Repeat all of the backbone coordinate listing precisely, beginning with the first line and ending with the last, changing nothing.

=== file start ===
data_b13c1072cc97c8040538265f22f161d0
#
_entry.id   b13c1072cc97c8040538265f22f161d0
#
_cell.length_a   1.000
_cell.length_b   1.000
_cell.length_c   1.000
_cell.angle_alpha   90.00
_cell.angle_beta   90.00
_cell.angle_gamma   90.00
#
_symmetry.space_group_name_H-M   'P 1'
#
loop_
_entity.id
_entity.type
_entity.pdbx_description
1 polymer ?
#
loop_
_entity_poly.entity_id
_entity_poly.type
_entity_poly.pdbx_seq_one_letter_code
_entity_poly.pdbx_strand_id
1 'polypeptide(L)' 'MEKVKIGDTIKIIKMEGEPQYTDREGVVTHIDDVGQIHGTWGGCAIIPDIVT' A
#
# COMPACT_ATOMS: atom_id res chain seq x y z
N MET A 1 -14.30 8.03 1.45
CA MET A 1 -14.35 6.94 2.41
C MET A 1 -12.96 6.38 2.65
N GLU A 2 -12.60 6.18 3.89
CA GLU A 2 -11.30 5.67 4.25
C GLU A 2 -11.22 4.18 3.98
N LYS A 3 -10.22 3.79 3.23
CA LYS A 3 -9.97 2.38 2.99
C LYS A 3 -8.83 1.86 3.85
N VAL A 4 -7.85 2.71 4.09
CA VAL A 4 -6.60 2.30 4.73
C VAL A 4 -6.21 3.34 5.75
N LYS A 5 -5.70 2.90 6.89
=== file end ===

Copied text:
data_b13c1072cc97c8040538265f22f161d0
#
_entry.id   b13c1072cc97c8040538265f22f161d0
#
_cell.length_a   1.000
_cell.length_b   1.000
_cell.length_c   1.000
_cell.angle_alpha   90.00
_cell.angle_beta   90.00
_cell.angle_gamma   90.00
#
_symmetry.space_group_name_H-M   'P 1'
#
loop_
_entity.id
_entity.type
_entity.pdbx_description
1 polymer ?
#
loop_
_entity_poly.entity_id
_entity_poly.type
_entity_poly.pdbx_seq_one_letter_code
_entity_poly.pdbx_strand_id
1 'polypeptide(L)' 'MEKVKIGDTIKIIKMEGEPQYTDREGVVTHIDDVGQIHGTWGGCAIIPDIVT' A
#
# COMPACT_ATOMS: atom_id res chain seq x y z
N MET A 1 -14.30 8.03 1.45
CA MET A 1 -14.35 6.94 2.41
C MET A 1 -12.96 6.38 2.65
N GLU A 2 -12.60 6.18 3.89
CA GLU A 2 -11.30 5.67 4.25
C GLU A 2 -11.22 4.18 3.98
N LYS A 3 -10.22 3.79 3.23
CA LYS A 3 -9.97 2.38 2.99
C LYS A 3 -8.83 1.86 3.85
N VAL A 4 -7.85 2.71 4.09
CA VAL A 4 -6.60 2.30 4.73
C VAL A 4 -6.21 3.34 5.75
N LYS A 5 -5.70 2.90 6.89